City prosecutors in southern France are investigating a local politician for his Twitter account, which was marked “forbidden to dogs and Jews” and featured tweets mocking and denying the Holocaust.
The Montpelier prosecutors were notified Monday by municipal officials about the account, which belongs to Djamel Boumaaz, a former member of France’s far-right National Front party, the Liberation daily reported. Boumaaz, a Muslim who quit the party last year over what he termed anti-Muslim sentiments by party leader Marine Le Pen, said someone had hacked his account and posted the tweets, the news site Infos H24 reported.
According to Liberation, the profile of the account, which was shut down Monday, read: “Forbidden to dogs and to Jews.”
A tweet posted Sunday featured a black-and-white picture of corpses along with the text: “OK, let’s make up besides I have a heap of Jewish friends.”
Another tweet read: “My son has nightmares from your Holocaust. I told him not to be afraid of imaginary things.”
A known associate of Holocaust denier Alain Soral and anti-Semitic comedian Dieudonne M’bala M’bala, Boumaaz was second on the National Front list for the municipal elections in Montpelier in 2014.
Gilles Clavreul, France’s inter-ministerial delegate for the fight against racism and anti-Semitism, tweeted that he contacted Twitter’s French office demanding the closure of Boumaaz’s account for hate speech, which is illegal in France.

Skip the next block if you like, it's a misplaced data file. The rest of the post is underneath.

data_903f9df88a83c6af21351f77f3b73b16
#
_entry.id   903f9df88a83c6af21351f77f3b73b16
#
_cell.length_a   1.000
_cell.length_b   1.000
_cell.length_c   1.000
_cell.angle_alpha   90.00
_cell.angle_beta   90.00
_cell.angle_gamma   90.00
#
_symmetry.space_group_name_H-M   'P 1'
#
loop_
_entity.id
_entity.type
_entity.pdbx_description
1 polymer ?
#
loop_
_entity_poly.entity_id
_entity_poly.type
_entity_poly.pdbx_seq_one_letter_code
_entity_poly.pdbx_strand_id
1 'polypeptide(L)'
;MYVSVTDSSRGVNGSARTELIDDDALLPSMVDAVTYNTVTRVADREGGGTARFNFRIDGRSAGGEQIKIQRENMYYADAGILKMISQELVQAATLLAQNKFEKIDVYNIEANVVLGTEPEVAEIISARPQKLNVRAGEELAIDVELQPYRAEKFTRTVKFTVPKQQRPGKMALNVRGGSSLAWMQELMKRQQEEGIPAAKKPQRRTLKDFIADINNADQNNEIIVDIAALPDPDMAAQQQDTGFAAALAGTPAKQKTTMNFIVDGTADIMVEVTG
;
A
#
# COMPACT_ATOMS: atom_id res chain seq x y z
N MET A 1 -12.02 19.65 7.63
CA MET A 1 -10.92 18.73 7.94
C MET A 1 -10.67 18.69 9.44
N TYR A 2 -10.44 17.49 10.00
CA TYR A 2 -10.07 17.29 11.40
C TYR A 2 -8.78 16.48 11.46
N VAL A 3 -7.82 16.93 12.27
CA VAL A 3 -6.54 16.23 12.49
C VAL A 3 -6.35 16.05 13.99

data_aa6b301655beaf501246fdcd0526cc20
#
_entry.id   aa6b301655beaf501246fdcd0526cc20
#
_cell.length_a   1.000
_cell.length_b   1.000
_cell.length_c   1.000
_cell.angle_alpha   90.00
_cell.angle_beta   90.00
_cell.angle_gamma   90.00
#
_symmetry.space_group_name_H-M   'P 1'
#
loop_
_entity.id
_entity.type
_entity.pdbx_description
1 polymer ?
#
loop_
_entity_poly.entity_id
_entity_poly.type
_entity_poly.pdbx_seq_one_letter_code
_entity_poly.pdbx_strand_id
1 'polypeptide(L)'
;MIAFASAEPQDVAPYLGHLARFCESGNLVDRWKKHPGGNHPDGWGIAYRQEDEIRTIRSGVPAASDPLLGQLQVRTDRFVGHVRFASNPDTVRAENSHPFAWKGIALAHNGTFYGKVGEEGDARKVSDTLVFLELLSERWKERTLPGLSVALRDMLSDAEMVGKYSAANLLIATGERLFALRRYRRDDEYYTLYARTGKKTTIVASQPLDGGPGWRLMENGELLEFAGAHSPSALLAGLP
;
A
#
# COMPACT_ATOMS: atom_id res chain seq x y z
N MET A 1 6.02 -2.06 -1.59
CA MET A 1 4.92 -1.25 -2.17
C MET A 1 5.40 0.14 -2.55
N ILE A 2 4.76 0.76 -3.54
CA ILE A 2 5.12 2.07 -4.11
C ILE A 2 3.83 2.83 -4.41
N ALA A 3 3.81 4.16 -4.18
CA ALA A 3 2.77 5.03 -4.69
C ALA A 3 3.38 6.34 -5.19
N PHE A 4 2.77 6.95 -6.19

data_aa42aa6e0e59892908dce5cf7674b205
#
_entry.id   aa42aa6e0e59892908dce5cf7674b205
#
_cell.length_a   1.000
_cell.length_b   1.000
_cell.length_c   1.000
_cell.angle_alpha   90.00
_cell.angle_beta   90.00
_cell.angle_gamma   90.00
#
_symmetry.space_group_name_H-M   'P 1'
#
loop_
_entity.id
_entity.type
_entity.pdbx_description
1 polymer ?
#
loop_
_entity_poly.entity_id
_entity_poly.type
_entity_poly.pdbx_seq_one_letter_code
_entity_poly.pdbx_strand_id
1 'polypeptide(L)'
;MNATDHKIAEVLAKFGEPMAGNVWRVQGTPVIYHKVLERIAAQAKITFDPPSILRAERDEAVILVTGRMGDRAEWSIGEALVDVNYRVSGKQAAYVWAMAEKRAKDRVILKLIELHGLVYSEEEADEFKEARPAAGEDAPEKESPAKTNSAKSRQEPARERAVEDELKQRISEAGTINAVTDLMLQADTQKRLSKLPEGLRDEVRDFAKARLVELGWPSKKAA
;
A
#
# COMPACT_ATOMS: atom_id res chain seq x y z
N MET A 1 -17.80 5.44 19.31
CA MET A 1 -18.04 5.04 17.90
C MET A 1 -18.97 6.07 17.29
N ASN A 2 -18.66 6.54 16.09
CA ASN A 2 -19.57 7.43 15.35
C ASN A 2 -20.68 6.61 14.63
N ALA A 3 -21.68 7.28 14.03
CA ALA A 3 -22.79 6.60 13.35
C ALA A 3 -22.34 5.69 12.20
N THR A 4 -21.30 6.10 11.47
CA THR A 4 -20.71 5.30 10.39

Earlier this month, a famous indoor food market in Lyon, in eastern France, fired an employee who wrote on Facebook: “If there was one word I could have removed from the dictionary, it would be ‘Holocaust’.” Halles de Lyon fired the man on May 7, according to Radio Scoop.
Separately, France’s Union of Jewish Students, or UEJF, and the anti-racist organization SOS Racisme sued Twitter, YouTube and Facebook for failing to remove anti-Semitic, racist and homophobic content, Le Parisien reported last week.
The two groups, together with SOS Homophobie, said that on March 31 and May 10, they found 586 examples of such content. Only 4 percent of the content was deleted by Twitter, 7 percent by YouTube and 34 percent by Facebook, the groups said.
In 2013, the Paris Court of Appeals issued a landmark ruling forcing Twitter to block the hashtag #UnBonJuif — which means “a good Jew” — and to remove the thousands of associated anti-Semitic tweets that violated France’s law against hate speech.
The ruling was a turning point in the fight against online hate speech in France. YouTube has since permanently banned videos posted by Dieudonne, a French comedian with 10 convictions for inciting racial hatred against Jews. In 2014, Facebook removed the page of Soral, the Holocaust denier, for “repeatedly posting things that don’t comply with the Facebook terms,” according to the company. Soral’s page had drawn many complaints in previous years.